On the 13th of April a seminar on How to squeeze fat into a sustainable food future was organised by TABLE and SLU Future Food. Cecilia presented on using insects for fat production. Turns out her insects actually are quite good at synthesising fat; could they play a role in closing the fat gap? The fat gap is the gap between the total amount of fat needed for humanities nutritional needs and how much that is actually being produced. If you want to find out more about this, have a listen to the seminar.
On the 7th of April Cecilia held a presentation on the SLU lunch seminar series Worth knowing about how waste management can be linked with food production with the help of Insects. The spring lectures in the series can be seen here.
This month Kretsloppsteknik’s Cecilia Lalander and Björn Vinnerås published an editorial in Journal of Insects as Food and Feed about the hindrances that exist in the EU that prevent a true insect based closed-loop circular economy in the EU. The opportunity to write an editorial in JIFF comes as of Cecilia being one of the associated editors of the journal. Please, read the full editorial if you want to find out what actions we believe are needed for achieving a circular insect food production system in the EU.
Last week the Black Soldier Fly lab hosted a study visit for 25 students from the SLU Youth institute with a mix of Swedish, Bulgarian, Slovenian and Spanish students. We discussed the worldwide issue of waste generation, its impact on the environment, the globally increasing need for protein and the possibility to produce protein from waste. Black soldier fly composting will continue to be a valuable option to both reduce organic wastes and produce protein.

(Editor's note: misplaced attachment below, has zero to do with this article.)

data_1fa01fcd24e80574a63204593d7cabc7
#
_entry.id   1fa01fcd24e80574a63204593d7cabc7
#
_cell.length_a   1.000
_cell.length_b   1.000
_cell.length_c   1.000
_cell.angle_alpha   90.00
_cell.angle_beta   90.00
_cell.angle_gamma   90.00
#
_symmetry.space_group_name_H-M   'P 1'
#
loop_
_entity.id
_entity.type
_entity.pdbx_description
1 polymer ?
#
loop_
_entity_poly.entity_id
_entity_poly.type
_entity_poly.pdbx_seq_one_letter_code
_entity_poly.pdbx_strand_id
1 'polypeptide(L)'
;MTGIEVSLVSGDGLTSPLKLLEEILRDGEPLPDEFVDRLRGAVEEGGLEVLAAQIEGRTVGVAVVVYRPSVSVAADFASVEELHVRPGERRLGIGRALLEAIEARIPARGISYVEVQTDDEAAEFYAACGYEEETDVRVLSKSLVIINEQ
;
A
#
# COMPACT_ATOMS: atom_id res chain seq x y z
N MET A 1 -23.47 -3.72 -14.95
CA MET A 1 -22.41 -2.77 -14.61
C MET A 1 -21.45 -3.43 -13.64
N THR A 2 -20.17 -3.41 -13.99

Timely with the decision from the EU to adopt a regulation that governs the production and use of insect frass on the EU market ((EU) 2021/1925) we have compiled a review article published in the Journal of Waste Management on state of knowledge of using BSF larvae frass as an organic fertiliser. We have outlined the advantages of using BSF larvae frass as organic fertiliser that has been found so far, discussed possible additional benefits that have not yet been demonstrated, pointed to some of the challenges that could be faced using this fertiliser as well as elucidated the gaps in knowledge that currently exist. If you want to find out more, read here.
In our latest publication on black soldier fly larvae (BSFL; Hermetia illucens) composting, we investigated the impact of pre-treatment on process efficiency and greenhouse gas emissions. We evaluated BSFL composting of broccoli and cauliflower cuttings and orange peel with and without pre-treatment, and compared the results to those for food waste (control). The two pre-treatments we investigated were a 2 w inoculation with 1) the fungi Trichoderma reesei or 2) ammonia solution. The hypothesis was that the fungi would break down cellulose and hemicellulose to easily available carbohydrates, while the idea with the ammonia pre-treatment was that it would both break cellular structure and add nitrogen for the microbial community to assimilate into proteins.